The reason for Celtic fans’ support for Palestine is, in many ways, rooted in the birth of the club itself.
It was founded in 1887 to raise money for poor Irish immigrants in Glasgow, who lived in dire poverty and suffered hunger and destitution. The community was also discriminated against by a Presbyterian Scotland which was hostile to the mass influx of largely Catholic immigrants from across the Irish Sea.
In November 1887, at St Mary’s Church in the East End of Glasgow, a priest known as Brother Walfrid stood up and announced that “a football club will be formed for the maintenance of dinner tables for the children and unemployed”.
The people of Glasgow have a long and proud tradition of showing open solidarity with oppressed peoples and anti-colonial struggles
- Bobby Gillespie, singer, Primal Scream
Irish Catholics were very much the underdogs but through Celtic they soon had a football club that could match any in Scotland, if not Europe (in 1967 the team were the first British club to win the European Cup).
That experience, of being part of an oppressed community, has never been forgotten - and Palestinian flags have been a common sight at the stadium for decades, including during Palestinian hunger strikes in 2012.
For Bobby Gillespie, lead singer of the band Primal Scream and renowned Celtic fan, the link goes even deeper to the radical history of Glasgow.
“The people of Glasgow have a long and proud tradition of showing open solidarity with oppressed peoples and anti-colonial struggles,” Gillespie tells Middle East Eye.
“Look at John McClean and the Red Clydesiders support for the 1917 Bolshevik Revolution or the many Glaswegians who joined the International Brigade to fight Franco and fascism in Spain in the 1930s, or the trade unionists of the 1970s who gave shelter to Chilean refugees on the run from Pinochet’s fascist thugs.
“The Green Brigade’s support for Aida Celtic and the Palestinian struggle for human rights and self determination continues that tradition.”
The shirt of hope
When Celtic fans waved the flag for Palestine in 2016, there were many who argued that football and politics should remain separate. But in the narrow alleyways of Aida Refugee Camp, everything is political.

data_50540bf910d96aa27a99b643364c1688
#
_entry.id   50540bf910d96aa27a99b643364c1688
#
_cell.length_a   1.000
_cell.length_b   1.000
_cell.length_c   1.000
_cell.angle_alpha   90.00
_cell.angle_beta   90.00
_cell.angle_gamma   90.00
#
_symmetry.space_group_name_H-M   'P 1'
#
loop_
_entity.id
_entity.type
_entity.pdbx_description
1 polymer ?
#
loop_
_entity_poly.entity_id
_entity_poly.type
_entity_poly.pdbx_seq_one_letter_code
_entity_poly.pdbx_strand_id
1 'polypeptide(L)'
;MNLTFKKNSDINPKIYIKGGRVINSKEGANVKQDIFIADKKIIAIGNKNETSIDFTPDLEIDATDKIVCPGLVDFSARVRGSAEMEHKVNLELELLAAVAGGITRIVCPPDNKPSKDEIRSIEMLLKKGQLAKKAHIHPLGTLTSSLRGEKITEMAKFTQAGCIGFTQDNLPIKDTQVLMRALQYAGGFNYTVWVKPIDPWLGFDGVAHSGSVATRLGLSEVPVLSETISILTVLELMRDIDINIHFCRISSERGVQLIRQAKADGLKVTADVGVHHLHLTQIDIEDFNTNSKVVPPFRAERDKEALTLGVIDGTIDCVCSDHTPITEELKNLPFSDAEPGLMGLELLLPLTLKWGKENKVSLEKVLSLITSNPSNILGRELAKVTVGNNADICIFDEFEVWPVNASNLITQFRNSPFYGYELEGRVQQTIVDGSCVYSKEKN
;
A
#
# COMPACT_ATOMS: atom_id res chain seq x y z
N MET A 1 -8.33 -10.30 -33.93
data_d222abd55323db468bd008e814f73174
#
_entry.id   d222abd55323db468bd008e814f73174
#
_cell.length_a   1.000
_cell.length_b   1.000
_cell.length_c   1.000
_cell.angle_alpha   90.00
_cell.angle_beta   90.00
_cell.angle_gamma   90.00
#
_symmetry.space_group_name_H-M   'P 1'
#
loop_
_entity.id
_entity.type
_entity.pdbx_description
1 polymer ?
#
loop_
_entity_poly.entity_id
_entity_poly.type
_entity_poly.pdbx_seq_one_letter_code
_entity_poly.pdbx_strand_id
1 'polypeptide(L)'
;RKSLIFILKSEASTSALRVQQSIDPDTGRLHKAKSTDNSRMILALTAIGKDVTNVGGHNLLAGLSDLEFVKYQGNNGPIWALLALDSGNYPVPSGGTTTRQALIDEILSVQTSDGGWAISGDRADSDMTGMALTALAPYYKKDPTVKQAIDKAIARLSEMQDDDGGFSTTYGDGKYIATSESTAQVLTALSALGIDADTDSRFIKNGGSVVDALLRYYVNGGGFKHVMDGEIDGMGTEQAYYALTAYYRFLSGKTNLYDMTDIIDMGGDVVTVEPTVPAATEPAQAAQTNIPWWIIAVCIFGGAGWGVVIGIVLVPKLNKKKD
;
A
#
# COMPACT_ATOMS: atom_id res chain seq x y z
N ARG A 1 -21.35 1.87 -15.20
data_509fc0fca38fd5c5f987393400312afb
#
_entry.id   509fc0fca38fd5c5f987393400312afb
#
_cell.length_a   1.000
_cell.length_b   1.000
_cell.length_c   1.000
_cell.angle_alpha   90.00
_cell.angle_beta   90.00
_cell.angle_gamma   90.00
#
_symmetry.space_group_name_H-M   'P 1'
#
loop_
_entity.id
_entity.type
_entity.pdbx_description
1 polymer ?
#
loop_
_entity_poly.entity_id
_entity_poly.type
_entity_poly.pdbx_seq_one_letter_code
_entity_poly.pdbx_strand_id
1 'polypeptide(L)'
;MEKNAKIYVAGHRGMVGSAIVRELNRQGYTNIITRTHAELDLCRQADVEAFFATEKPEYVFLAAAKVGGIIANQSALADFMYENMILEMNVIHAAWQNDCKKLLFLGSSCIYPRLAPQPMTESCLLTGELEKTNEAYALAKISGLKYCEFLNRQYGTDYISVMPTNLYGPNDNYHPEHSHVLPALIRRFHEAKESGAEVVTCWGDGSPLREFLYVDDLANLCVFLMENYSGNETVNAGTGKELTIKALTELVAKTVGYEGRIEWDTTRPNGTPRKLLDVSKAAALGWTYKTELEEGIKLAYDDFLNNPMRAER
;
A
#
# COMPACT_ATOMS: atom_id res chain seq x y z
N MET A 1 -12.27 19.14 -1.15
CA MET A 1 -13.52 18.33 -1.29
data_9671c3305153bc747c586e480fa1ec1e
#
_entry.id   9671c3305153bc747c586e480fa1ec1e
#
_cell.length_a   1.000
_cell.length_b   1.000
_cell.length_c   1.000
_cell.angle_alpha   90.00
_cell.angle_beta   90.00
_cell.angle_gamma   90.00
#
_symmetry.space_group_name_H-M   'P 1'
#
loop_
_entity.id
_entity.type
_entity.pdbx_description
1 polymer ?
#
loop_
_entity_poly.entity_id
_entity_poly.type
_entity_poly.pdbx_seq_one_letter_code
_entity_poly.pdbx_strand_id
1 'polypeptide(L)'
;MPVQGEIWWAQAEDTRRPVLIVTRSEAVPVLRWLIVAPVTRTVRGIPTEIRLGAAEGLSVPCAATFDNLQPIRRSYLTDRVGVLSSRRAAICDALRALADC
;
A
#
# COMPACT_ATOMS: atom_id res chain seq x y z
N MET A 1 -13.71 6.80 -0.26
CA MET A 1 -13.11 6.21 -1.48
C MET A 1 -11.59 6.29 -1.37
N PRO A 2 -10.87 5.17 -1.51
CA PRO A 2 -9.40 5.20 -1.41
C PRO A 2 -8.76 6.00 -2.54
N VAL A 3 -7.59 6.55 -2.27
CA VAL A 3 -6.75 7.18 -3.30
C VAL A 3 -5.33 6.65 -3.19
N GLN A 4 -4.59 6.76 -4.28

Three years on, the link between the Green Brigade and the camp has developed into Aida Celtic, a football academy representing the camp and an offshoot of the Lajee Centre.
The academy plans to create two teams, one for juniors aged 12-15, the other for those aged 16-plus. The aim is to provide the footballers with a fully equipped and financed football setup so they can maximise their potential against all the odds.
The organisers hope it is just the beginning. “The project is a way of building on the funds raised during the Match the Fine for Palestine campaign,” says Yousif. “Working alongside the Lajee Centre we want the team to flourish, to provide an outlet in the camp for the youth to play football under the intense pressure of the occupation.”
A strip, designed specifically for the team, has also gone on sale, with all profits supporting football activities at the camp. It’s hoped it will create a lasting legacy and be a regular source of finance for the centre.
The makers of the strip are London-based streetwear agency ‘a number of names*’, a company more used to distributing designer brands such as Billionaire Boys Club than football kit for a team in Palestine.
Craig Ford, the company’s founder, says that when he heard about Aida Celtic, he felt compelled to become involved, and is donating the first batch of strips which have gone on sale.
“Anytime I tell someone the story, they’re moved,” Ford says. “I’ve been moved to tears telling someone the story. I actually grew up a fan of [Celtic’s arch rivals] Rangers but I was also brought up to stand in solidarity with oppressed people worldwide, like the Palestinians.
“I’ve always been into clothes so it’s great for me to be able to do something with them to help this. It’s the best thing I’ve ever done in my life.”
Alazza hopes that the formation of the team will draw attention to the struggles they face.
“This is a very important step from fans of a very famous football club,” said Alazza. “The launch of Aida Celtic is a way to build awareness and this connection highlights the support for Palestine among football fans, not only in Scotland and Ireland but all over the world.
“It has opened eyes for people to question what is happening in Palestine. Young people now go from Glasgow to Aida Camp and [also the] other way around, so there is a huge connection."